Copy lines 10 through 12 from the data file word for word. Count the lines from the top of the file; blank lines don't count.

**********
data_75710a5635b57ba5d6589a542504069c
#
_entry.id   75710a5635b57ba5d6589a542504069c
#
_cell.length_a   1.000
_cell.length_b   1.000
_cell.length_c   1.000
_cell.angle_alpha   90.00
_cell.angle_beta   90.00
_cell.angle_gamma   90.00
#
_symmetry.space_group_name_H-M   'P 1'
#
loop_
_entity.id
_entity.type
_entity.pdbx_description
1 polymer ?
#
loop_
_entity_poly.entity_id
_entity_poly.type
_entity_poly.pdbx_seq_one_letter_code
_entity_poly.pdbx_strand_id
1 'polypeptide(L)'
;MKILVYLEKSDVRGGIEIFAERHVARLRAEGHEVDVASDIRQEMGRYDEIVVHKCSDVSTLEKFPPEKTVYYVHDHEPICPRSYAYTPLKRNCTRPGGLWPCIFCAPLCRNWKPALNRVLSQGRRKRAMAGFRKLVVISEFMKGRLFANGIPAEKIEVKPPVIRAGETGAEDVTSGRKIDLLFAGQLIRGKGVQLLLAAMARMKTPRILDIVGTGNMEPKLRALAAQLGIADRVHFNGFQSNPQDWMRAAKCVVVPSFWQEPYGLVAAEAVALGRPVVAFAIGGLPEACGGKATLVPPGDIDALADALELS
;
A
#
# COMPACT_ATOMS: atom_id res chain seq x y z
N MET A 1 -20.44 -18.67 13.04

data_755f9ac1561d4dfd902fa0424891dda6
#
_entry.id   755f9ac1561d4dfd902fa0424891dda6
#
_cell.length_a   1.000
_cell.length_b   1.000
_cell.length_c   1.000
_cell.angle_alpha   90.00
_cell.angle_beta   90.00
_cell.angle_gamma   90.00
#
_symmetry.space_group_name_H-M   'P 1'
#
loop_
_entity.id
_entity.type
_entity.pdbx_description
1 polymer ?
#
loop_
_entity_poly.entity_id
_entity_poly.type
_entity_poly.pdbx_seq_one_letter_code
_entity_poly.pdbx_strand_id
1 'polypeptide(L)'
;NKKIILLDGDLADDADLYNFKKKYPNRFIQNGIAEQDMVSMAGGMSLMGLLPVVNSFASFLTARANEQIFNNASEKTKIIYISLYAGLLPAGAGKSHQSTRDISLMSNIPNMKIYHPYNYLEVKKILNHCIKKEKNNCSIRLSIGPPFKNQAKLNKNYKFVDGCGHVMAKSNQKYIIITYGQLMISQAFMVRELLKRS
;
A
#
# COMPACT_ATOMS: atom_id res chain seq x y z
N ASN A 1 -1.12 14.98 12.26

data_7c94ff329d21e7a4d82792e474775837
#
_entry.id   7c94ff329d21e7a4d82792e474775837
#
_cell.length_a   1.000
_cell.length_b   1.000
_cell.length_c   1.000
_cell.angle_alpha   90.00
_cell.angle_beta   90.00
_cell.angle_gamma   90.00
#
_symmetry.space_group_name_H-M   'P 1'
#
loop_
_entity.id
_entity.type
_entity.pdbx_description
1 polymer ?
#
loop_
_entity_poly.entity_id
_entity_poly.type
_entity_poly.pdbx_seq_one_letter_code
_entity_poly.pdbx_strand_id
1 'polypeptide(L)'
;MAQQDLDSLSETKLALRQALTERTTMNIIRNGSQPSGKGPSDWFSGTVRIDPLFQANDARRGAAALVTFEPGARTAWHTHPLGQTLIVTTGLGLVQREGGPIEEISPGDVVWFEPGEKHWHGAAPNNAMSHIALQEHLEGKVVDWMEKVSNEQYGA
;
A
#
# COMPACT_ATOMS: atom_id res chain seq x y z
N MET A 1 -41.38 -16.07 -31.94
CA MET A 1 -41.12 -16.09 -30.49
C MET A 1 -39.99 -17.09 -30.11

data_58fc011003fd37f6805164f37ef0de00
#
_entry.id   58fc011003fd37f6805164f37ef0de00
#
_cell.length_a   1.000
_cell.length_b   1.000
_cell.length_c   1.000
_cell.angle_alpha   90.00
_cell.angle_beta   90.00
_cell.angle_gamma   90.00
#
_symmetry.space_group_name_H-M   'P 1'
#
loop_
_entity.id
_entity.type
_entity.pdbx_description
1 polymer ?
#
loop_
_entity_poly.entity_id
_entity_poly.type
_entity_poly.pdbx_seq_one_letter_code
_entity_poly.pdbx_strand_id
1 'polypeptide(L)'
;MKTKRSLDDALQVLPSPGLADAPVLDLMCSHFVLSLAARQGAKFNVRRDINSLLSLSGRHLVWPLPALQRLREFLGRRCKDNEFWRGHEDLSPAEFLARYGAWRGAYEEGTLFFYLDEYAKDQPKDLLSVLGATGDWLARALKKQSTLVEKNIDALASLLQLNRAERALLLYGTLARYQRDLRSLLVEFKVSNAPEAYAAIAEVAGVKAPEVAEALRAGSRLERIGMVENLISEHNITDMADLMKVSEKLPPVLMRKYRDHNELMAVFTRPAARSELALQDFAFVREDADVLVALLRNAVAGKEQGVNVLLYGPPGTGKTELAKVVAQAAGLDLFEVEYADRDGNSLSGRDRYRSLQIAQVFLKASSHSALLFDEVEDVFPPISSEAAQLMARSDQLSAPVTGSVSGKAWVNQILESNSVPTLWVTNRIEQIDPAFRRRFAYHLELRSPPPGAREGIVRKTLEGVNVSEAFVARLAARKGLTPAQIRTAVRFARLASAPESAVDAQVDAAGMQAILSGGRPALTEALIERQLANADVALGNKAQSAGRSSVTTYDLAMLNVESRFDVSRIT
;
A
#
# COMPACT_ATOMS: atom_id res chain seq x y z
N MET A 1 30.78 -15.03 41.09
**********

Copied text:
_cell.angle_gamma   90.00
#
_symmetry.space_group_name_H-M   'P 1'